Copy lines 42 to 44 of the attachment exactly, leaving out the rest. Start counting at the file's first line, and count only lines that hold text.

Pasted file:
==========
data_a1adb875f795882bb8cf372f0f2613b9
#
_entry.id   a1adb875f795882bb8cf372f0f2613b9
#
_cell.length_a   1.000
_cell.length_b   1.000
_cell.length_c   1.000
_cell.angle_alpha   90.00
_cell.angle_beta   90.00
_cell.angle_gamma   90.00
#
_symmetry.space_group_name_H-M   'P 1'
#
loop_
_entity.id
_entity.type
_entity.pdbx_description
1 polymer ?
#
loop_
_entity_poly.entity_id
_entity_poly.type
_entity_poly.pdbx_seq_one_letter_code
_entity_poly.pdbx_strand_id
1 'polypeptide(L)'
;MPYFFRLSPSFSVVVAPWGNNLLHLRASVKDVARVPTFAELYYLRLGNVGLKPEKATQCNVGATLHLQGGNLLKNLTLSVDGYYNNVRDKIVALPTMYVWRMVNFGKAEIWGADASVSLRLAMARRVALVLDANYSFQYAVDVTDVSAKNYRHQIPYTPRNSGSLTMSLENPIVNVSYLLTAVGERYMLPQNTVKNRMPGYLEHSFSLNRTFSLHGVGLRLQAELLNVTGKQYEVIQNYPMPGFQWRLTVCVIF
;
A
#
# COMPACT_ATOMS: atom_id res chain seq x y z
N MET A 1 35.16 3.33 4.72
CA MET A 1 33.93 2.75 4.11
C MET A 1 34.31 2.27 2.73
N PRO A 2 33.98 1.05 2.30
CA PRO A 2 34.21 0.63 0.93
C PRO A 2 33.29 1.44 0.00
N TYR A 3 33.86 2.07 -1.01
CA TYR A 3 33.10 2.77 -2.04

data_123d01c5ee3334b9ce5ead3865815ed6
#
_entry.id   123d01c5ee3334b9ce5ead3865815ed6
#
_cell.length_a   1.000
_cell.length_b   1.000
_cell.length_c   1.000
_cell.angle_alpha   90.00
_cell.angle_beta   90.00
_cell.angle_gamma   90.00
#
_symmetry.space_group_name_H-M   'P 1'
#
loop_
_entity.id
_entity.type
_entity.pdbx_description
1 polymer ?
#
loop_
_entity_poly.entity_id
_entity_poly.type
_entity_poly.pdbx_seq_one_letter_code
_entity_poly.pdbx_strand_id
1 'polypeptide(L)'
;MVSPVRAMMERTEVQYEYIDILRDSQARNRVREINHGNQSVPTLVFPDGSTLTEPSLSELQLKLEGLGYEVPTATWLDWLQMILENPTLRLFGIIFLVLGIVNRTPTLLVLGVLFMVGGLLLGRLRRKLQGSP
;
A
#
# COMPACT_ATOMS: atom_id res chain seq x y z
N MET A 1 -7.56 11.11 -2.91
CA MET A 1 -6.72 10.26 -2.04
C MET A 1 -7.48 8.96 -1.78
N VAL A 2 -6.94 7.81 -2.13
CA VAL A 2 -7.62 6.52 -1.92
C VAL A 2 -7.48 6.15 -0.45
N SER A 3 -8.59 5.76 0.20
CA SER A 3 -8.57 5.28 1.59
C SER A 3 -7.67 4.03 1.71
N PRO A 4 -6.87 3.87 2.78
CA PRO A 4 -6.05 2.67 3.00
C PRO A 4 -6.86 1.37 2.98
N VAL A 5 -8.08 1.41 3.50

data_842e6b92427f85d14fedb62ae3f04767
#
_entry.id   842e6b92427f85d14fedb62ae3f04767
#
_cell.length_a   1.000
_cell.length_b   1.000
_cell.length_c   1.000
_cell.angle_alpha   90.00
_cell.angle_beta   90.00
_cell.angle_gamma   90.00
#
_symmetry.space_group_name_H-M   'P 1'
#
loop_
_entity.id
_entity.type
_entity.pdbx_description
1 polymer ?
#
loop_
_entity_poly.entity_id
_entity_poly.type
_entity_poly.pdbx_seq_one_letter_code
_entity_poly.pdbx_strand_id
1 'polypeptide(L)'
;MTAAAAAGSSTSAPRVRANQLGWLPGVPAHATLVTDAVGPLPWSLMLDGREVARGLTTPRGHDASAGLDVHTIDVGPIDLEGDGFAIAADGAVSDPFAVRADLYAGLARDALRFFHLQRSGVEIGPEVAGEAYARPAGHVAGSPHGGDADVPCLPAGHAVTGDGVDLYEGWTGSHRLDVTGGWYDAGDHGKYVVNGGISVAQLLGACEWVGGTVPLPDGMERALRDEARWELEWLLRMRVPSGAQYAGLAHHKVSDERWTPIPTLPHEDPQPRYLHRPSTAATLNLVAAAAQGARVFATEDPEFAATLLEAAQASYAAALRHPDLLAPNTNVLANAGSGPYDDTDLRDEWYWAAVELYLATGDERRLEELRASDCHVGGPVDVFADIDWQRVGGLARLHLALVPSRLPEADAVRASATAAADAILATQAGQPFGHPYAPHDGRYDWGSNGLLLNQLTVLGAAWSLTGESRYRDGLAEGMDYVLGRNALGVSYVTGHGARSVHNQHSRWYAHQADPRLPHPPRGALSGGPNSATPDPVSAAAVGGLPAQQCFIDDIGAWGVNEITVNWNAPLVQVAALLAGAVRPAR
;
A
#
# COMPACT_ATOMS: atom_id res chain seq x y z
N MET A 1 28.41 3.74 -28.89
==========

#
_cell.length_a   1.000
_cell.length_b   1.000